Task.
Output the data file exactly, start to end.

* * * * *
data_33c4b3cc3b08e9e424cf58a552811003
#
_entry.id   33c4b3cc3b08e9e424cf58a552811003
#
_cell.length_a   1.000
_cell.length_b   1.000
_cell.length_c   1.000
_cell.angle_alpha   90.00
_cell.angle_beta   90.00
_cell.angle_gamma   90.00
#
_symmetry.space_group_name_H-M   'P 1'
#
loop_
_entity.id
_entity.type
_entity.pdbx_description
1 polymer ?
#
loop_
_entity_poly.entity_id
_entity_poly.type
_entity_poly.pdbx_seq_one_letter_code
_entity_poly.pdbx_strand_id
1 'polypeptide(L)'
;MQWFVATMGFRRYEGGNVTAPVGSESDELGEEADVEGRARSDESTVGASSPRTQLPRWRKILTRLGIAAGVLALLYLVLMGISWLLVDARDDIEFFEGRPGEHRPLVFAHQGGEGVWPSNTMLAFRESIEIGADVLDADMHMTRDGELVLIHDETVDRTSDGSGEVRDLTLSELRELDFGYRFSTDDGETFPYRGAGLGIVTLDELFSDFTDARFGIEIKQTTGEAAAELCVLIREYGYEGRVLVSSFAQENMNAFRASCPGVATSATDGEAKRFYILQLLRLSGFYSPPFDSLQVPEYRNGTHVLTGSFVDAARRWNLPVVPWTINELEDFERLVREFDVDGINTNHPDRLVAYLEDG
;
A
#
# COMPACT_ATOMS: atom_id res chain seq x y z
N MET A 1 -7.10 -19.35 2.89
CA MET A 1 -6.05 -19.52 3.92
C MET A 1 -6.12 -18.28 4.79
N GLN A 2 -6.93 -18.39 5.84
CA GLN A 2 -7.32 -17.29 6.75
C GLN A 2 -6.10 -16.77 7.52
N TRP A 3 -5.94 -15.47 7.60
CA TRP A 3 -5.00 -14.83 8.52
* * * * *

data_33c4b3cc3b08e9e424cf58a552811003
#
_entry.id   33c4b3cc3b08e9e424cf58a552811003
#
_cell.length_a   1.000
_cell.length_b   1.000
_cell.length_c   1.000
_cell.angle_alpha   90.00
_cell.angle_beta   90.00
_cell.angle_gamma   90.00
#
_symmetry.space_group_name_H-M   'P 1'
#
loop_
_entity.id
_entity.type
_entity.pdbx_description
1 polymer ?
#
loop_
_entity_poly.entity_id
_entity_poly.type
_entity_poly.pdbx_seq_one_letter_code
_entity_poly.pdbx_strand_id
1 'polypeptide(L)'
;MQWFVATMGFRRYEGGNVTAPVGSESDELGEEADVEGRARSDESTVGASSPRTQLPRWRKILTRLGIAAGVLALLYLVLMGISWLLVDARDDIEFFEGRPGEHRPLVFAHQGGEGVWPSNTMLAFRESIEIGADVLDADMHMTRDGELVLIHDETVDRTSDGSGEVRDLTLSELRELDFGYRFSTDDGETFPYRGAGLGIVTLDELFSDFTDARFGIEIKQTTGEAAAELCVLIREYGYEGRVLVSSFAQENMNAFRASCPGVATSATDGEAKRFYILQLLRLSGFYSPPFDSLQVPEYRNGTHVLTGSFVDAARRWNLPVVPWTINELEDFERLVREFDVDGINTNHPDRLVAYLEDG
;
A
#
# COMPACT_ATOMS: atom_id res chain seq x y z
N MET A 1 -7.10 -19.35 2.89
CA MET A 1 -6.05 -19.52 3.92
C MET A 1 -6.12 -18.28 4.79
N GLN A 2 -6.93 -18.39 5.84
CA GLN A 2 -7.32 -17.29 6.75
C GLN A 2 -6.10 -16.77 7.52
N TRP A 3 -5.94 -15.47 7.60
CA TRP A 3 -5.00 -14.83 8.52